08/05/2014 @ 12:09 am, by Jensen Beeler27 COMMENTS

Ride Review: TerraCorsa   A 195hp Dirt Bike MotoCorsa TerraCorsa Jensen Beeler 29 635x423

I have made a number of bad decisions in my life, some of which have come hand-in-hand with my duties here at Asphalt & Rubber. Hindsight is always 20/20, and I can certainly think of a couple machines that I have naively swung a leg over with enthusiasm. Unsurprisingly, the word “prototype”, used in only the loosest of definitions, has been involved in these endeavors.

With rare occasion though, I have been able to see trouble coming ahead of time, and have either had the prudence to step out of its way, or the foolishness to forge ahead with a “what could go wrong” attitude. I would add MotoCorsa’s TerraCorsa project to that latter category.

A proper 195hp superbike, designed by Italians to win road races, the Ducati 1199 Panigale is an alphabet soup of features designed to make a rider go as fast as possible on asphalt.

So when MotoCorsa’s Arun Sharma gave me an opportunity to ride his “track bike” Panigale S, which he painted in Desert Storm beige and shod with Continental TKC 80 tires, well…I of course uttered “what could go wrong?” and graciously accepted.

On its face, the whole idea of taking a superbike off-roading is preposterous. No doubt, you are already making a list of all the things wrong with this idea, while pouring a cold glass of Hatorade in the process. And you’d be right in doing so.

The suspension travel is too short, the Panigale’s 1,199cc Superquadro v-twin engine has too much power, the riding position is all wrong, and let’s just skip over mentioning that the machine is a rolling bone fide crime against motorcycling. Ducatisti, pour out an espresso for this fallen Bolognese, but be forewarned that Arun and the TerraCorsa feed off the hate that this concept brings.

Before you sharpen your pitchforks and storm the castle gates at Borgo Panigale though, let me explain briefly how putting knobby tires on a purebred superbike isn’t as bad of an idea as you think. If anything, the gods must be crazy, because it is surprising how well the whole thing works. These crazy Oregonians are onto something…

Ride Review: Energica Ego

07/19/2014 @ 8:05 pm, by Jensen Beeler12 COMMENTS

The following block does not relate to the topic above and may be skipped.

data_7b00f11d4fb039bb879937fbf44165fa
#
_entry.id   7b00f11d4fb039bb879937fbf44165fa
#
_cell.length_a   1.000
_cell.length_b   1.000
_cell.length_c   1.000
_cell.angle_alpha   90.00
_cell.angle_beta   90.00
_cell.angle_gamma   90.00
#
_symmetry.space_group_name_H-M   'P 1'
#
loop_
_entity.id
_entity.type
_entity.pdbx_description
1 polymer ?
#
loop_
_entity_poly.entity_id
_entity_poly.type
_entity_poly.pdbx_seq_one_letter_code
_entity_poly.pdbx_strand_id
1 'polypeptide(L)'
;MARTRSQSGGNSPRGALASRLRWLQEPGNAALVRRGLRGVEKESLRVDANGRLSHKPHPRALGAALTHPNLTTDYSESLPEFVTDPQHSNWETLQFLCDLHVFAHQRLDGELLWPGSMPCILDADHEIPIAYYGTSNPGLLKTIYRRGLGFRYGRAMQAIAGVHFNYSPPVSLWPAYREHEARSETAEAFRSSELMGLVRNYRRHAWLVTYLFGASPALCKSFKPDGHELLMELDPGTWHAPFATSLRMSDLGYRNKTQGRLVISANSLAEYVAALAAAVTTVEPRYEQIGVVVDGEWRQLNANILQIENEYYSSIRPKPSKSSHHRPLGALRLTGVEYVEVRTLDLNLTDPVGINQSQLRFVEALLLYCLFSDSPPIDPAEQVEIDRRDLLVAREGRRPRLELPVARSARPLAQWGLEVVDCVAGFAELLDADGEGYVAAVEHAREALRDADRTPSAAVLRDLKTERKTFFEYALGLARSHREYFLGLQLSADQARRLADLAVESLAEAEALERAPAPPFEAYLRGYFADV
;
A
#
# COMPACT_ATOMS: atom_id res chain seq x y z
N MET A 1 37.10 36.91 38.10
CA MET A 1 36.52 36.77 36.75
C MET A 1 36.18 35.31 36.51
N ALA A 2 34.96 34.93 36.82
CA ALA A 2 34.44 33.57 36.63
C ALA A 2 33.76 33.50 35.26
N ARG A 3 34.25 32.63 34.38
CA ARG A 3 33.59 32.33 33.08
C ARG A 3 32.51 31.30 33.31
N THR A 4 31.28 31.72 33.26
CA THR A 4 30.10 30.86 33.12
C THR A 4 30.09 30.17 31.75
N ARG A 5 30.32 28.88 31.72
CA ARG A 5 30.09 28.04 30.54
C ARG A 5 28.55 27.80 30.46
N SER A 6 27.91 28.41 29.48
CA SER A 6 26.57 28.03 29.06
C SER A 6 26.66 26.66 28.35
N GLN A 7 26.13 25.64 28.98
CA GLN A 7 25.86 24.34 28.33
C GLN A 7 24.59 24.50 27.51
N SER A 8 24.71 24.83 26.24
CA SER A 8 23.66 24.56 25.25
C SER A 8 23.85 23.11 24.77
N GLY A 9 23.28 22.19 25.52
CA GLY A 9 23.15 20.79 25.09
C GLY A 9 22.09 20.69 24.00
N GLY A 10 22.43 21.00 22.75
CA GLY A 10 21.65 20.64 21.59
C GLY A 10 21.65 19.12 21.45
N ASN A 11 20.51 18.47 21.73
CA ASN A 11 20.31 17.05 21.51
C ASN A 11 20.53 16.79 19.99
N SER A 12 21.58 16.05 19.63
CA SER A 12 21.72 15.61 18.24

Ride Review: Energica Ego Jensen Beeler Energica Ego electric superbike launch Scott Jones 02 635x423

Born out of Italy’s automotive epicenter in Modena, CRP Racing is a well-regarded engineering firm, whose roots can be firmly found in car racing’s premier class, Formula One. This year marks 45 years of CRP Racing’s tradecraft, and it also marks the public launch of the company’s Energica Ego electric superbike.

A project we first saw first-hand at the 2011 EICMA show, and later in the FIM eRoadRacing electric series, the company’s Energica Ego electric motorcycle seemed like an over-reach. The design was…umm, different…the naming was tough for English-speakers who were familiar with the Austrian school of thought regarding psychoanalysis, and CRP Racing’s experience with electric drivetrains was a huge question mark.

Fast-forward to the 2013 EICMA show, where the Energica Ego project showed its resilience. The small Italian firm had found a drivetrain partner, its concept bike had been flushed out into a runner, and the folks from Modena were pushing forward with their plans to release a production model. However, we have seen plenty of electric motorcycle startups reach this point before, with the term “production” being used only by the loosest of definitions.

Arriving then at Alice’s Restaurant, a local motorcycle hangout near A&R HQ, I had plenty of skepticism packed with my leathers, helmet, boots, and gloves. However, the design of the Energica Ego had begun to grow on me — it wasn’t the same lustful wanting that I had with the lines of the Mission RS though, nor the racing-bred techno-orgasm that comes with the MotoCzysz E1pc — but it was a certain appreciation that the bird-like nose no longer rubbed me the wrong way.